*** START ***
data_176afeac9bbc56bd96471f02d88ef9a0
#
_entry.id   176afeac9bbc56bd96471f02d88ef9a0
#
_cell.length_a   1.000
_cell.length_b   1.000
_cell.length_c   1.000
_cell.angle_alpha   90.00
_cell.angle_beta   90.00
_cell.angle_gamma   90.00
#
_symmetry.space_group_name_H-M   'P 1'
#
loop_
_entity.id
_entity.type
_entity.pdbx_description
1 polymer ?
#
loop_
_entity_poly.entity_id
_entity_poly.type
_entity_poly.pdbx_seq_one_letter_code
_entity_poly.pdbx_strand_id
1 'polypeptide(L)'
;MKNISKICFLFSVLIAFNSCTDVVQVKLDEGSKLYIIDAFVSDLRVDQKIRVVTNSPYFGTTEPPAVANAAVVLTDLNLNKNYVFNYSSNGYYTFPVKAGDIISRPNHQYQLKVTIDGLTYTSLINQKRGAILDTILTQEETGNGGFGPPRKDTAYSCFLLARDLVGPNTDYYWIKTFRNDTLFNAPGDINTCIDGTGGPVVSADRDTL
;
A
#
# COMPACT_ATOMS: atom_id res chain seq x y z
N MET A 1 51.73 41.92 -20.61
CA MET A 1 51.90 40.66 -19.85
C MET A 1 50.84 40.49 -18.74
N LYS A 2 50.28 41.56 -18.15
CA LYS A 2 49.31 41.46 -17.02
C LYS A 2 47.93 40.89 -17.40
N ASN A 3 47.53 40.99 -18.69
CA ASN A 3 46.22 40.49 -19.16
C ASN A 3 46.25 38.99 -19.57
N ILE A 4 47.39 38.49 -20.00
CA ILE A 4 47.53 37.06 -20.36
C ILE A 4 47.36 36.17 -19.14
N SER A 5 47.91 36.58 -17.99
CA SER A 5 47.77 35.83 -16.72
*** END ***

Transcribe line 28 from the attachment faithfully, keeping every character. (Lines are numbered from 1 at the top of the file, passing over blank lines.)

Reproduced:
A